UBC Theses and Dissertations
Mandating action : high school students' perceptions of a school-based physical activity policy De Lisio, Ester Elizabeth Amanda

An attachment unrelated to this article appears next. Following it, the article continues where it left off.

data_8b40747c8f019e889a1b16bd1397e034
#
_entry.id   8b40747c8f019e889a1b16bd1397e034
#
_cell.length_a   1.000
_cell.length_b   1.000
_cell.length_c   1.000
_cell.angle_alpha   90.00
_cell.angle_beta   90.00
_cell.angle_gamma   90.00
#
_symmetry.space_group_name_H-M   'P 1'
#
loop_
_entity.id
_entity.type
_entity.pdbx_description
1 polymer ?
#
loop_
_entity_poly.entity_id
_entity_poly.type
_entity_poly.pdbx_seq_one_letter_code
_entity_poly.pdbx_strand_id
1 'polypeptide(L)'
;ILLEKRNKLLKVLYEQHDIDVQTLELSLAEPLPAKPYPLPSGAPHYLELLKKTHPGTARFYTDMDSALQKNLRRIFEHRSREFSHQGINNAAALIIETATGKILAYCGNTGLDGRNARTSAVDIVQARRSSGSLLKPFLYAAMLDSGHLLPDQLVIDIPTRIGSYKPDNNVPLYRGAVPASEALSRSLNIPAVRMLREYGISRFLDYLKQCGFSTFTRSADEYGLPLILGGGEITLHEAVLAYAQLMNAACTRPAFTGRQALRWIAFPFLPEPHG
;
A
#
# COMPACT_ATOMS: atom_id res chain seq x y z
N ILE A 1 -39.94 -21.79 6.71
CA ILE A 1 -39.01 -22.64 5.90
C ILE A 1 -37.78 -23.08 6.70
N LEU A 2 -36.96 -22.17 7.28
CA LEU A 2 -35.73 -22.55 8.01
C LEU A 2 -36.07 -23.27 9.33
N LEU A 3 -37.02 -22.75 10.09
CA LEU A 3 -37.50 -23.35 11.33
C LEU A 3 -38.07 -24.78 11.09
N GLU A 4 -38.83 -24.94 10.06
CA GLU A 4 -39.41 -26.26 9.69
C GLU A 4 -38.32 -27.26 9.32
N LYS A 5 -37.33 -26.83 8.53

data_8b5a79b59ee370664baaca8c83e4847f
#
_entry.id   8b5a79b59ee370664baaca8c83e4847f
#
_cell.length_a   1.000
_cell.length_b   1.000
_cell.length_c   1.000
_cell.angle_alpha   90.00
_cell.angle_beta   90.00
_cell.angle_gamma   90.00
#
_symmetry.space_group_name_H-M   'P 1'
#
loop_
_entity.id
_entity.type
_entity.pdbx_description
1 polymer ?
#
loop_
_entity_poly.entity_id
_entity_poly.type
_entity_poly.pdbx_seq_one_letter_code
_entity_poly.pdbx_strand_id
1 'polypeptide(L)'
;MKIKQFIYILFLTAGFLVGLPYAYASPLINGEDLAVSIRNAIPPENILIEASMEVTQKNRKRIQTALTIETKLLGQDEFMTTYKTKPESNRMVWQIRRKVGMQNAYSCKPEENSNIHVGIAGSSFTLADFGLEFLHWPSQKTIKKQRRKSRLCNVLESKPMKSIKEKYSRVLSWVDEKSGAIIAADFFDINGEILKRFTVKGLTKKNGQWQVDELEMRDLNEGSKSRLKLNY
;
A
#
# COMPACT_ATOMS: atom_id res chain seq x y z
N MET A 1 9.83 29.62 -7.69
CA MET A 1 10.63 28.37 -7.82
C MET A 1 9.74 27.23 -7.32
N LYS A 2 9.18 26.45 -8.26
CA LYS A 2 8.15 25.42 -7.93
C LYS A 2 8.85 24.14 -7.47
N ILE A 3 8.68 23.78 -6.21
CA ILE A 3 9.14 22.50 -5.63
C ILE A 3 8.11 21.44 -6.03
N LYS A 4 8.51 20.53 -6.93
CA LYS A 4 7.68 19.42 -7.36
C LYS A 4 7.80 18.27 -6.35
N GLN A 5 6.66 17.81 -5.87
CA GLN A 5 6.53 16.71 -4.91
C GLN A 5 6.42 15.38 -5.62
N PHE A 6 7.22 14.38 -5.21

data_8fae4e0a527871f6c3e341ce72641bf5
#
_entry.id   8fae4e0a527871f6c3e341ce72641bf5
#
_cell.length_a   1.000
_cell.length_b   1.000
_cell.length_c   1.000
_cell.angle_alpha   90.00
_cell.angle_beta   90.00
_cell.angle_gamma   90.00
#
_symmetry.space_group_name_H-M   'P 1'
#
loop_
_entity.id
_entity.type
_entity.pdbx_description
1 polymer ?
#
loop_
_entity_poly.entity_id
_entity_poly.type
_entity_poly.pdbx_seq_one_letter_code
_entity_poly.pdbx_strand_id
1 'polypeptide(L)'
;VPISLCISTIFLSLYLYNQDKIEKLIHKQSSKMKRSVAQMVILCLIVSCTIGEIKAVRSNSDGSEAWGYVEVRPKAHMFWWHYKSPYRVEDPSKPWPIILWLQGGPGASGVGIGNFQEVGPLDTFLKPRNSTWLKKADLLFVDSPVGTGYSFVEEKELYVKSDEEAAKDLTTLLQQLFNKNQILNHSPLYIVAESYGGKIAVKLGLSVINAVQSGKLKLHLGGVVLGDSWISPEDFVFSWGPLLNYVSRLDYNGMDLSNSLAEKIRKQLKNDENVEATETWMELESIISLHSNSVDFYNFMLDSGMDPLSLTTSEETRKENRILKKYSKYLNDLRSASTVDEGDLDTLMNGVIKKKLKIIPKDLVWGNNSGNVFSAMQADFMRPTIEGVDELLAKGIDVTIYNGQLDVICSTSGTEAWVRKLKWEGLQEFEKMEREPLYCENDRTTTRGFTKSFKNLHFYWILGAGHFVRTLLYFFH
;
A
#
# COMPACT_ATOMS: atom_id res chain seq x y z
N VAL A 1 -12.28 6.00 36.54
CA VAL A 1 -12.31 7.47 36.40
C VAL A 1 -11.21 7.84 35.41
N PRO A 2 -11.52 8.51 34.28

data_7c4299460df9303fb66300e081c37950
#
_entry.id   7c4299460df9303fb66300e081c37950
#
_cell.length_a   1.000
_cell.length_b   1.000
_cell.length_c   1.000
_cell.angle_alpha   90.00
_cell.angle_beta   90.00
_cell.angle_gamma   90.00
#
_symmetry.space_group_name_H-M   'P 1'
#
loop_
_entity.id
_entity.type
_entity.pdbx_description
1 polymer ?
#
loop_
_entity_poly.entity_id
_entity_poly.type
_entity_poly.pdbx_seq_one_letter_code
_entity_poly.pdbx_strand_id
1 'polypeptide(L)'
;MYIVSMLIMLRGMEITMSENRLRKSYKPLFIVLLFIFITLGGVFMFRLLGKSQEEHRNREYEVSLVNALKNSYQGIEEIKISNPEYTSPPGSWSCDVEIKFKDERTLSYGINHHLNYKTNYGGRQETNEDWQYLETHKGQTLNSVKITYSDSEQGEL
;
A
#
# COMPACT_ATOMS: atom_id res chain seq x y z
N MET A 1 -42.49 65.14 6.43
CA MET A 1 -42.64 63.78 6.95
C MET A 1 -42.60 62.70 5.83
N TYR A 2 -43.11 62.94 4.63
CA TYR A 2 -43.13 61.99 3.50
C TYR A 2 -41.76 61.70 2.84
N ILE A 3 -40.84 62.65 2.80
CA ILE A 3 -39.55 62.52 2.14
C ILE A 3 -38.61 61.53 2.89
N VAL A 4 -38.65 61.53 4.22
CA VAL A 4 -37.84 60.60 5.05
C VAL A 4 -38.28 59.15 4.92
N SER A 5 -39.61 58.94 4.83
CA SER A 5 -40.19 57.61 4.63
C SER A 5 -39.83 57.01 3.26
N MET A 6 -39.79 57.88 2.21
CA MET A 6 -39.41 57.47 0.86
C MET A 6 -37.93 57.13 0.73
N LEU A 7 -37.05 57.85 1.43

This research evaluated the impact of a provincial school-based health requirement on the student recipient. It will start with an outline of the (somewhat) recent trend to incorporate public health policies within a school environment in Canada and specific to British Columbia. Particular attention will focus upon the political context and the announcement of several provincial school health policies after the 2010 Winter Olympic/Paralympic bid. Recent school policies in the province of British Columbia include the mandate to eliminate certain cafeteria food (September 2005) and to prohibit tobacco use on school properties (September 2007). This thesis however will focus upon Daily Physical Activity (September 2008) – the requirement that all children in the province (K-12) must participate in moderate to vigorous physical activities (150 minute period per week). The intention of the research was to compare and contrast the official stories (told within provincial documentation) to that of the unofficial stories from a particular student population. Data collection was dependent upon (i) a critical review of relevant provincial documentation as well as (ii) the semi-structured interview process with a senior student population (n=14) at Terry Fox Secondary School (Coquitlam, School District 71). The combination of these two qualitative methodologies revealed (i) the student definition and approach to participation in physical activities; (ii) use of online technologies to monitor participation; (iii) the differentiation between participation in physical education, sport and physical activities; (iv) the continual emphasis on appearance to define health; and (v) the need to discuss alternative possibilities to tackle health in school. Data from each theme will be discussed with respect to the need to better articulate the relationship between the latest school-based health policies and the historical inclusion of a physical and health education curriculum within an academic domain. It will use the advice from a student audience to emphasize the basic purpose of existent curricula to educate (as oppose to mandate) people to lead a healthier life.
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